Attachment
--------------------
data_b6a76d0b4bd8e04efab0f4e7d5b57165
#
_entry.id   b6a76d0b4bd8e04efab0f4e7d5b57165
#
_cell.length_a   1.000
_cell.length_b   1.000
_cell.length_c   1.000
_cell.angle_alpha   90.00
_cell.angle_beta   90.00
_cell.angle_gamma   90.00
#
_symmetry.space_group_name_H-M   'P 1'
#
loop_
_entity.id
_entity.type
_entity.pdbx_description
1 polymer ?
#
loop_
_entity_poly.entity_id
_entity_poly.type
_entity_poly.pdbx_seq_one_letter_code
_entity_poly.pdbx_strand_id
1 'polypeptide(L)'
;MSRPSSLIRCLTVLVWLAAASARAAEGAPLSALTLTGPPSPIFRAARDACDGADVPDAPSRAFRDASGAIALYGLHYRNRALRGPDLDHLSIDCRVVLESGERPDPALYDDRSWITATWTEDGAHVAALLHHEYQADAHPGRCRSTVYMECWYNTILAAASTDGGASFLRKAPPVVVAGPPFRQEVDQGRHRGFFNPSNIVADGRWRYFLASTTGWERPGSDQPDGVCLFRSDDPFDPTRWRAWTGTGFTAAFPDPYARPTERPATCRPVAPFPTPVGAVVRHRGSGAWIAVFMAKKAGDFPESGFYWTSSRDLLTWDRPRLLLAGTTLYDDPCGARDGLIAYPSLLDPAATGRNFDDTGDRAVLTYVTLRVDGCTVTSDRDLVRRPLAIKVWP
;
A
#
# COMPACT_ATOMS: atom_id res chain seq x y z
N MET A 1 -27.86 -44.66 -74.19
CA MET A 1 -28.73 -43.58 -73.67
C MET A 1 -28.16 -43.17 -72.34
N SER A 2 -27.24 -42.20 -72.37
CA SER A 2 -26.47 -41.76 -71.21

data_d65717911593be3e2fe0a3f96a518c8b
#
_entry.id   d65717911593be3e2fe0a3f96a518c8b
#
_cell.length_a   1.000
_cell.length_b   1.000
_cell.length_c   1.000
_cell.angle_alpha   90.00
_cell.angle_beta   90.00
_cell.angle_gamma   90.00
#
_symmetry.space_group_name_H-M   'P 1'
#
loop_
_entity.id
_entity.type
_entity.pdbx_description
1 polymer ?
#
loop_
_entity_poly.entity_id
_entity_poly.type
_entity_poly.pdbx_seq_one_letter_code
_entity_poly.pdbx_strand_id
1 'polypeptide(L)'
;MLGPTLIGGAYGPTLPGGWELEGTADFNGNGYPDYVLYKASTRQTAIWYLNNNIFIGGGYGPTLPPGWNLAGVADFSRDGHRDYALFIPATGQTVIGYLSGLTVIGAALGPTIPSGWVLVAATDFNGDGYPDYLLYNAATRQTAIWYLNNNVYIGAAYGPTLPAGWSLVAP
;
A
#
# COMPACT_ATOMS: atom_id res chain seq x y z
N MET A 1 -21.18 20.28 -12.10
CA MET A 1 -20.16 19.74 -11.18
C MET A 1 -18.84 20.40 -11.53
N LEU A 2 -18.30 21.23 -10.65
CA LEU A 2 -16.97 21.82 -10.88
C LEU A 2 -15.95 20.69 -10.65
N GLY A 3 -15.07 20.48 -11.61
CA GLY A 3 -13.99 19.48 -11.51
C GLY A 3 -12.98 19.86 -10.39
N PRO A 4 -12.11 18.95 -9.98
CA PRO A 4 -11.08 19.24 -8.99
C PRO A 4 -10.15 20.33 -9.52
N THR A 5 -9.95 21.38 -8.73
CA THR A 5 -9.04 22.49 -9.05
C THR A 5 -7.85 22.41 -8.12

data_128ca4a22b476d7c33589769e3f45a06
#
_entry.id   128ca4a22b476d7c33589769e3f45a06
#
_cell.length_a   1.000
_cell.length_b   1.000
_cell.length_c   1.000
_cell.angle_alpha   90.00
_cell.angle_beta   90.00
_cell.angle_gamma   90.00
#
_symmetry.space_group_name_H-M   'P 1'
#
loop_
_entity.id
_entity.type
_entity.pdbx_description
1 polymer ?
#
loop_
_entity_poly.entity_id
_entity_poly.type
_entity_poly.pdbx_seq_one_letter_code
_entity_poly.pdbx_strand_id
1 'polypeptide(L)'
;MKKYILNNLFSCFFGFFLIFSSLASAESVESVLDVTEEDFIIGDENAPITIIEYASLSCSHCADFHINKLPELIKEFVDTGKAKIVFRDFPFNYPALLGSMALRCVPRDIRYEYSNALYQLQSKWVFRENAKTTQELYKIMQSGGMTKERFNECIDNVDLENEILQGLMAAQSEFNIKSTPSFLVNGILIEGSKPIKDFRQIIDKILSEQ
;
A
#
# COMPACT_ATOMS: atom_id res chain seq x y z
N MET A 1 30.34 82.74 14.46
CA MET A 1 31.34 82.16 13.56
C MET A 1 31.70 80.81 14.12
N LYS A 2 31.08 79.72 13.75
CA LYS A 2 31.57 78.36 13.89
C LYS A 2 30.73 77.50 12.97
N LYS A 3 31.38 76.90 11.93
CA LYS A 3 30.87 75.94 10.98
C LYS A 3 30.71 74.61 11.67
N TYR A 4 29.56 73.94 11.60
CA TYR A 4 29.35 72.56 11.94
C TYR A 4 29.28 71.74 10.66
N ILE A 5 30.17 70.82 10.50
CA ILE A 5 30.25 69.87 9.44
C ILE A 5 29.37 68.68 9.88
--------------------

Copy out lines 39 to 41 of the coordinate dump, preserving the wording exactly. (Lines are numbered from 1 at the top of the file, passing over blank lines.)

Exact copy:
#
_cell.length_a   1.000
_cell.length_b   1.000